This past August after leaving Mount Rushmore and traveling along Highway 89 in the Black Hills, we stopped at a highway turn-out for some photos. Looking at the beauty of the landscape and odd rock formations as well as searching for wildlife, it was then that I spotted several Rocky Mountain Goats just hanging out below and to my right on the rocky granite cliffs.
Rocky Mountain Goats are not native to South Dakota. In 1924, six of these goats were gifted to nearby Custer State Park by the Canadian government. Excellent climbers, those six goats quickly escaped their penned area and headed to the craggy granite core of the Black Hills for refuge.
Today, their primary range now extends over 32,000 acres at elevations from about 4,000 feet to over 7,200 feet.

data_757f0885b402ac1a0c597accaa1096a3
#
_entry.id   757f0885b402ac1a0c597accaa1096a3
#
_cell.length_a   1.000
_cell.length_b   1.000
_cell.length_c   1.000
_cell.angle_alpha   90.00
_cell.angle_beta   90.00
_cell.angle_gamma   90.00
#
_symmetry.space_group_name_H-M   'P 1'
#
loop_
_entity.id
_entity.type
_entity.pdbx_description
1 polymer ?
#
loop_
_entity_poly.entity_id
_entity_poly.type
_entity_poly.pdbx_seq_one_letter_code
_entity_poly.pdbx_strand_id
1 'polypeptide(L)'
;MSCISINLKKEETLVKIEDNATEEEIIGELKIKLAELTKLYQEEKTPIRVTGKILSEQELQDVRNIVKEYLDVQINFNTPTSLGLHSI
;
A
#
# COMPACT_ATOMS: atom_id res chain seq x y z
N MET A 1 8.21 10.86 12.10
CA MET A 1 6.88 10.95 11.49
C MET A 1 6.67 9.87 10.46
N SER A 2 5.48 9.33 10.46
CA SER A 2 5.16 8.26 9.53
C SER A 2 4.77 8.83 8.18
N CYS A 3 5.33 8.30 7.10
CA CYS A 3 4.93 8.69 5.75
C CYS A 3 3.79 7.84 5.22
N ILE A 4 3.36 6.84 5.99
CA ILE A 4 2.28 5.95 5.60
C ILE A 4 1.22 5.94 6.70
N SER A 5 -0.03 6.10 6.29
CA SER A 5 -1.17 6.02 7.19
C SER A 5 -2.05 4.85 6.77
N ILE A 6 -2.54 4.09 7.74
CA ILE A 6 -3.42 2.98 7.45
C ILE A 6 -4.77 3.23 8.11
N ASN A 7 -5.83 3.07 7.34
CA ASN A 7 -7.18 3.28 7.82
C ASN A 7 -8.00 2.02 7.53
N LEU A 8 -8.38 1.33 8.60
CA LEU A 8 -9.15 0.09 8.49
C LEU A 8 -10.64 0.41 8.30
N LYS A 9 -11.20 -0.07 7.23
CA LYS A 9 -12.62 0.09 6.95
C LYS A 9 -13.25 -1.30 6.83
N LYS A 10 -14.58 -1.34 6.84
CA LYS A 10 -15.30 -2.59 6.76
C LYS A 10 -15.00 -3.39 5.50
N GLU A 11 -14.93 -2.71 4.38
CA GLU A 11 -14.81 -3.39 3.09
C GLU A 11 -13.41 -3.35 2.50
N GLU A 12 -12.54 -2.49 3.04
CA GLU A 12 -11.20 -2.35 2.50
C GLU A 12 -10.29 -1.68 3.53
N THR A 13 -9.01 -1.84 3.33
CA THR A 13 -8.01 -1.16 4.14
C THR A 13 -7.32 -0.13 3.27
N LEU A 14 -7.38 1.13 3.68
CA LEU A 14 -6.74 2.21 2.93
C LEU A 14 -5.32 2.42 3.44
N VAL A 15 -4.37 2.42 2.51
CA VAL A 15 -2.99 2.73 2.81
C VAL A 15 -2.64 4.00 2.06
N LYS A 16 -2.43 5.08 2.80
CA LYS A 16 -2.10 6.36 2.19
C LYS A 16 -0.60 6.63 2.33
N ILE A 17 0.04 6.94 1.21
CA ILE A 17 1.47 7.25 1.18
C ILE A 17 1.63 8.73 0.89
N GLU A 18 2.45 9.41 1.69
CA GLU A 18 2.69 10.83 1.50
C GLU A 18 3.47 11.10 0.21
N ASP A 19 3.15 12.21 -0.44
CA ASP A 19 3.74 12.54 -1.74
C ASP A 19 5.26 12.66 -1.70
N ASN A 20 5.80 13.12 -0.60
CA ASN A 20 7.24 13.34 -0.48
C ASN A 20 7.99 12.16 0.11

Once fall and winter approach, the Rocky Mountain Goat’s fur coat will grow longer and quite shaggy to protect them from the elements.
Rocky Mountain Goats are grazing animals. Their diet includes grasses, herbs, sedges, ferns, moss, lichen, and shrubs.
As I watched and shot some wonderful photo ops, the goats skillfully climbed and stood on sides of granite as if it was no accomplishment. It was quite amazing!
The Rocky Mountain Goat has been part of regulated hunting through the years since their arrival, but it was stopped in 2007 due to a noticeable decline in population. This year marks the reopening of the Rocky Mountain Goat hunting season September 1 – December 31 after being closed for the past nine years.
I was disappointed to find out that information. They are too cute to shoot, except with a camera! By the time I stopped photographing them, there was a crowd of people around me, watching and laughing and totally enjoying these unique animals. I am certain they would all agree with me.
Hopefully, this small group of goats has been outsmarting the hunters! 🙂